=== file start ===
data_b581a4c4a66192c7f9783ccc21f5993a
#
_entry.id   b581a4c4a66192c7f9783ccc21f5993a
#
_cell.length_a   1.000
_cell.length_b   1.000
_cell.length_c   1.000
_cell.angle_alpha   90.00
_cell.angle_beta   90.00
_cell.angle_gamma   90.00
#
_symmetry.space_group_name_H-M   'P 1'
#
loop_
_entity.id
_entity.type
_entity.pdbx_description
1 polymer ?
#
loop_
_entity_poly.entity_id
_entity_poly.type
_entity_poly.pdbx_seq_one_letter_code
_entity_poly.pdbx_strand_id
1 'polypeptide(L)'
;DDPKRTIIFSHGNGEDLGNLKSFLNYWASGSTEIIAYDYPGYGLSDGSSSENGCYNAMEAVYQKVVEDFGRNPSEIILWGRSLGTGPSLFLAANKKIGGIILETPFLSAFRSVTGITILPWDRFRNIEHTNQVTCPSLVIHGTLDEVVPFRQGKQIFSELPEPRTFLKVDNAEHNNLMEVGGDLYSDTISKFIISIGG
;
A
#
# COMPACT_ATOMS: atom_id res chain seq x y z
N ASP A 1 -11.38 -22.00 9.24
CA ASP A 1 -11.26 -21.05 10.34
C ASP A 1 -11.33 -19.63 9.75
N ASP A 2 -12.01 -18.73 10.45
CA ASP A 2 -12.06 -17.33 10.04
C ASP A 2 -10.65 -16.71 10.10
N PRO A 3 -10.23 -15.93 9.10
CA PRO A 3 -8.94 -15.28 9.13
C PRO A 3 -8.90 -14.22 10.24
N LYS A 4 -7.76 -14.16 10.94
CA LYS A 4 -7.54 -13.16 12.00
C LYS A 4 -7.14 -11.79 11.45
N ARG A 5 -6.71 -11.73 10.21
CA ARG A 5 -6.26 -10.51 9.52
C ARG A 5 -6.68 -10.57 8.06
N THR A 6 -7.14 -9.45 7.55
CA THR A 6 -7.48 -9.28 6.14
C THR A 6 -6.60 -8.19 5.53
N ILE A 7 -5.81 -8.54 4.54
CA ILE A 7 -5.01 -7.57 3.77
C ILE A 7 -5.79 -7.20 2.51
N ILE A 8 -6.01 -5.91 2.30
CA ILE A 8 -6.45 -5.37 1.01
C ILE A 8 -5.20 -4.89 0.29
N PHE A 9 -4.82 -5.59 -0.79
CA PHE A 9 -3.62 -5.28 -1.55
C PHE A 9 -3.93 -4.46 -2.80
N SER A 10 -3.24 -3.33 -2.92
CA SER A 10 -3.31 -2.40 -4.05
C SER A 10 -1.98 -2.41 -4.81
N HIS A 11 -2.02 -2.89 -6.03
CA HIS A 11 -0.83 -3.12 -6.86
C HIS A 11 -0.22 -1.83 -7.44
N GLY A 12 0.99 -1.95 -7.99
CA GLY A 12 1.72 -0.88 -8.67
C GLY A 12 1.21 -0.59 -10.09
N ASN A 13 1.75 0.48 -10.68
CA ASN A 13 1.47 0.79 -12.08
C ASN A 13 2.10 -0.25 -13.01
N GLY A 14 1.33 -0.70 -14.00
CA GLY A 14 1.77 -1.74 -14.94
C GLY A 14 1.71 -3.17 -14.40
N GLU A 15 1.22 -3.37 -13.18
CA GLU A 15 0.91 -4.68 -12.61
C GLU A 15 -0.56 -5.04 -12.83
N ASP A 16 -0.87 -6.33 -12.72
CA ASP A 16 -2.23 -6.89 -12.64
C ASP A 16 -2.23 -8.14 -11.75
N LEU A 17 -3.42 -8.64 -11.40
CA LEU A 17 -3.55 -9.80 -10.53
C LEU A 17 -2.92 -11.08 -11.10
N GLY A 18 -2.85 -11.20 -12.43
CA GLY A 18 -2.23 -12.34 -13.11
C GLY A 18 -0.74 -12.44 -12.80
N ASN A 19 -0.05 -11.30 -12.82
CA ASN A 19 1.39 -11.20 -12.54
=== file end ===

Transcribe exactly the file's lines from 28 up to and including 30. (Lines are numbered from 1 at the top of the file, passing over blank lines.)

A
#
# COMPACT_ATOMS: atom_id res chain seq x y z